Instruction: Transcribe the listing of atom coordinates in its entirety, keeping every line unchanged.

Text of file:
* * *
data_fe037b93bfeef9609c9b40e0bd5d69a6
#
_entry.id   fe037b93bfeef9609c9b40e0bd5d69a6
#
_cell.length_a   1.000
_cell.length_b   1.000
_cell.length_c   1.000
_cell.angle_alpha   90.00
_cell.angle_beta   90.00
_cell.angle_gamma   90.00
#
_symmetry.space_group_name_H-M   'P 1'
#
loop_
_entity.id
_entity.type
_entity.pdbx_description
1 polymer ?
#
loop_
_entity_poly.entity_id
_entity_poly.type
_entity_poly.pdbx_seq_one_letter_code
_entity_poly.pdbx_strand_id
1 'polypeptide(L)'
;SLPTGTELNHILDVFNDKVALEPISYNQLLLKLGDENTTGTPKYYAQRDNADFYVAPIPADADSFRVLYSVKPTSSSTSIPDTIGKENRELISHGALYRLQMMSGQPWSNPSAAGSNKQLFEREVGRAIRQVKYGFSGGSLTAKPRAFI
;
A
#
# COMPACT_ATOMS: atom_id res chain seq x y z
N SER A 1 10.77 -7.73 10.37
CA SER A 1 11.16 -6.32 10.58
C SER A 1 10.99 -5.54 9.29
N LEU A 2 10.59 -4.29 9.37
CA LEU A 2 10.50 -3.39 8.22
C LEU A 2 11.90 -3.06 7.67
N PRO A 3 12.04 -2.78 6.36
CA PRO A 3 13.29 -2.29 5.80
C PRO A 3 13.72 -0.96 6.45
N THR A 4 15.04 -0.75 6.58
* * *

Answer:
data_fe037b93bfeef9609c9b40e0bd5d69a6
#
_entry.id   fe037b93bfeef9609c9b40e0bd5d69a6
#
_cell.length_a   1.000
_cell.length_b   1.000
_cell.length_c   1.000
_cell.angle_alpha   90.00
_cell.angle_beta   90.00
_cell.angle_gamma   90.00
#
_symmetry.space_group_name_H-M   'P 1'
#
loop_
_entity.id
_entity.type
_entity.pdbx_description
1 polymer ?
#
loop_
_entity_poly.entity_id
_entity_poly.type
_entity_poly.pdbx_seq_one_letter_code
_entity_poly.pdbx_strand_id
1 'polypeptide(L)'
;SLPTGTELNHILDVFNDKVALEPISYNQLLLKLGDENTTGTPKYYAQRDNADFYVAPIPADADSFRVLYSVKPTSSSTSIPDTIGKENRELISHGALYRLQMMSGQPWSNPSAAGSNKQLFEREVGRAIRQVKYGFSGGSLTAKPRAFI
;
A
#
# COMPACT_ATOMS: atom_id res chain seq x y z
N SER A 1 10.77 -7.73 10.37
CA SER A 1 11.16 -6.32 10.58
C SER A 1 10.99 -5.54 9.29
N LEU A 2 10.59 -4.29 9.37
CA LEU A 2 10.50 -3.39 8.22
C LEU A 2 11.90 -3.06 7.67
N PRO A 3 12.04 -2.78 6.36
CA PRO A 3 13.29 -2.29 5.80
C PRO A 3 13.72 -0.96 6.45
N THR A 4 15.04 -0.75 6.58